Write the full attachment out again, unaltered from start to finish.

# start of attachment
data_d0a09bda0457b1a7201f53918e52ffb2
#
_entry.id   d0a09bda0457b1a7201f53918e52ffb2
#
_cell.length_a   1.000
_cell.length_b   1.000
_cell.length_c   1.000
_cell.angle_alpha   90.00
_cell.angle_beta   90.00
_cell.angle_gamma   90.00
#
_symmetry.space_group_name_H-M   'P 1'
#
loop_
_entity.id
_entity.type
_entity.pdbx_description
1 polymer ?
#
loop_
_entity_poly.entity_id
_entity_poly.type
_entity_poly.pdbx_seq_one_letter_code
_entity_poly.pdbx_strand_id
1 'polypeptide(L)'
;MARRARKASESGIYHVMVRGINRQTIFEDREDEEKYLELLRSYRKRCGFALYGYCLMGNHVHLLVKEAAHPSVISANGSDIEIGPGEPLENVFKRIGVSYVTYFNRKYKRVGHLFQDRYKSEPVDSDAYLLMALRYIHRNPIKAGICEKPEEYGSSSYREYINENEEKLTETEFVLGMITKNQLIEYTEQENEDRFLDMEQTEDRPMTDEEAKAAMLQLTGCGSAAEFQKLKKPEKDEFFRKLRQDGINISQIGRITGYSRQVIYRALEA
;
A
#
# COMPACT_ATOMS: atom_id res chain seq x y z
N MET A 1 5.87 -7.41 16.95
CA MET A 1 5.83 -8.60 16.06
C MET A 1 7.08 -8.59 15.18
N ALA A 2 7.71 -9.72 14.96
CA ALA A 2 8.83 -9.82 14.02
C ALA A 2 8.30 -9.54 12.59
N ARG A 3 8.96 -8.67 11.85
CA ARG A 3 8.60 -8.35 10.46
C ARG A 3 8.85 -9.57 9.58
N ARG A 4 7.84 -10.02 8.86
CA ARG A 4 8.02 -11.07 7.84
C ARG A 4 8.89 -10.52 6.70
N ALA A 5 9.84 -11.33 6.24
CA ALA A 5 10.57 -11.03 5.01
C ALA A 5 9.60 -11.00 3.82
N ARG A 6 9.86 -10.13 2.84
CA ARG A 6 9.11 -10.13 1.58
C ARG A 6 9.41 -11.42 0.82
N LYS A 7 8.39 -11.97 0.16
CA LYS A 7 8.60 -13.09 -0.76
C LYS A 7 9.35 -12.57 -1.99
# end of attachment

data_d0a09bda0457b1a7201f53918e52ffb2
#
_entry.id   d0a09bda0457b1a7201f53918e52ffb2
#
_cell.length_a   1.000
_cell.length_b   1.000
_cell.length_c   1.000
_cell.angle_alpha   90.00
_cell.angle_beta   90.00
_cell.angle_gamma   90.00
#
_symmetry.space_group_name_H-M   'P 1'
#
loop_
_entity.id
_entity.type
_entity.pdbx_description
1 polymer ?
#
loop_
_entity_poly.entity_id
_entity_poly.type
_entity_poly.pdbx_seq_one_letter_code
_entity_poly.pdbx_strand_id
1 'polypeptide(L)'
;MARRARKASESGIYHVMVRGINRQTIFEDREDEEKYLELLRSYRKRCGFALYGYCLMGNHVHLLVKEAAHPSVISANGSDIEIGPGEPLENVFKRIGVSYVTYFNRKYKRVGHLFQDRYKSEPVDSDAYLLMALRYIHRNPIKAGICEKPEEYGSSSYREYINENEEKLTETEFVLGMITKNQLIEYTEQENEDRFLDMEQTEDRPMTDEEAKAAMLQLTGCGSAAEFQKLKKPEKDEFFRKLRQDGINISQIGRITGYSRQVIYRALEA
;
A
#
# COMPACT_ATOMS: atom_id res chain seq x y z
N MET A 1 5.87 -7.41 16.95
CA MET A 1 5.83 -8.60 16.06
C MET A 1 7.08 -8.59 15.18
N ALA A 2 7.71 -9.72 14.96
CA ALA A 2 8.83 -9.82 14.02
C ALA A 2 8.30 -9.54 12.59
N ARG A 3 8.96 -8.67 11.85
CA ARG A 3 8.60 -8.35 10.46
C ARG A 3 8.85 -9.57 9.58
N ARG A 4 7.84 -10.02 8.86
CA ARG A 4 8.02 -11.07 7.84
C ARG A 4 8.89 -10.52 6.70
N ALA A 5 9.84 -11.33 6.24
CA ALA A 5 10.57 -11.03 5.01
C ALA A 5 9.60 -11.00 3.82
N ARG A 6 9.86 -10.13 2.84
CA ARG A 6 9.11 -10.13 1.58
C ARG A 6 9.41 -11.42 0.82
N LYS A 7 8.39 -11.97 0.16
CA LYS A 7 8.60 -13.09 -0.76
C LYS A 7 9.35 -12.57 -1.99